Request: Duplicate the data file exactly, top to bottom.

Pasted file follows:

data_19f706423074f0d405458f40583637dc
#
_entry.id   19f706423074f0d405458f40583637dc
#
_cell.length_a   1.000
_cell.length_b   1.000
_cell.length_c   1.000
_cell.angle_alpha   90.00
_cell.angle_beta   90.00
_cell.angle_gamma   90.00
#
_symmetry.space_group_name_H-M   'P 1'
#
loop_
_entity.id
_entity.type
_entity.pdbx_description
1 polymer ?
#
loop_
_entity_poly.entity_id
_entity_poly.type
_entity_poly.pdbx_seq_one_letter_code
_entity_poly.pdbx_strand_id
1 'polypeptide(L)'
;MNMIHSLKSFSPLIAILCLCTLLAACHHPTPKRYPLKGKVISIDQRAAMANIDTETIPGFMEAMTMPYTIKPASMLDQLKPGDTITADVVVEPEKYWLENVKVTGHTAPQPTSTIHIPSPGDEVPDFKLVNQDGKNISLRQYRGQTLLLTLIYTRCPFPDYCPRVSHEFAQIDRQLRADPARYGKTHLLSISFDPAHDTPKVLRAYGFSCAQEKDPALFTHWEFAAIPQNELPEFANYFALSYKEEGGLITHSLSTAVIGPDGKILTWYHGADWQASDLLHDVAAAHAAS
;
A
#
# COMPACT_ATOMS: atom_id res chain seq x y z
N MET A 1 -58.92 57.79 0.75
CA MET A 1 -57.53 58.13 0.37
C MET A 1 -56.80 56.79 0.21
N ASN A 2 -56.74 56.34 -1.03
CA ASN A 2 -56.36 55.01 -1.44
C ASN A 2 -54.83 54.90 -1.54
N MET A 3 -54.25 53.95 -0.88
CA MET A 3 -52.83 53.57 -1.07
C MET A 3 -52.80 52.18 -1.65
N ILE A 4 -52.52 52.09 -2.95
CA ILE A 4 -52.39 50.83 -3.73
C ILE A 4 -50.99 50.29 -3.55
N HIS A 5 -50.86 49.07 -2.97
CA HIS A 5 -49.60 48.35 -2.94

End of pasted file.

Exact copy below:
data_19f706423074f0d405458f40583637dc
#
_entry.id   19f706423074f0d405458f40583637dc
#
_cell.length_a   1.000
_cell.length_b   1.000
_cell.length_c   1.000
_cell.angle_alpha   90.00
_cell.angle_beta   90.00
_cell.angle_gamma   90.00
#
_symmetry.space_group_name_H-M   'P 1'
#
loop_
_entity.id
_entity.type
_entity.pdbx_description
1 polymer ?
#
loop_
_entity_poly.entity_id
_entity_poly.type
_entity_poly.pdbx_seq_one_letter_code
_entity_poly.pdbx_strand_id
1 'polypeptide(L)'
;MNMIHSLKSFSPLIAILCLCTLLAACHHPTPKRYPLKGKVISIDQRAAMANIDTETIPGFMEAMTMPYTIKPASMLDQLKPGDTITADVVVEPEKYWLENVKVTGHTAPQPTSTIHIPSPGDEVPDFKLVNQDGKNISLRQYRGQTLLLTLIYTRCPFPDYCPRVSHEFAQIDRQLRADPARYGKTHLLSISFDPAHDTPKVLRAYGFSCAQEKDPALFTHWEFAAIPQNELPEFANYFALSYKEEGGLITHSLSTAVIGPDGKILTWYHGADWQASDLLHDVAAAHAAS
;
A
#
# COMPACT_ATOMS: atom_id res chain seq x y z
N MET A 1 -58.92 57.79 0.75
CA MET A 1 -57.53 58.13 0.37
C MET A 1 -56.80 56.79 0.21
N ASN A 2 -56.74 56.34 -1.03
CA ASN A 2 -56.36 55.01 -1.44
C ASN A 2 -54.83 54.90 -1.54
N MET A 3 -54.25 53.95 -0.88
CA MET A 3 -52.83 53.57 -1.07
C MET A 3 -52.80 52.18 -1.65
N ILE A 4 -52.52 52.09 -2.95
CA ILE A 4 -52.39 50.83 -3.73
C ILE A 4 -50.99 50.29 -3.55
N HIS A 5 -50.86 49.07 -2.97
CA HIS A 5 -49.60 48.35 -2.94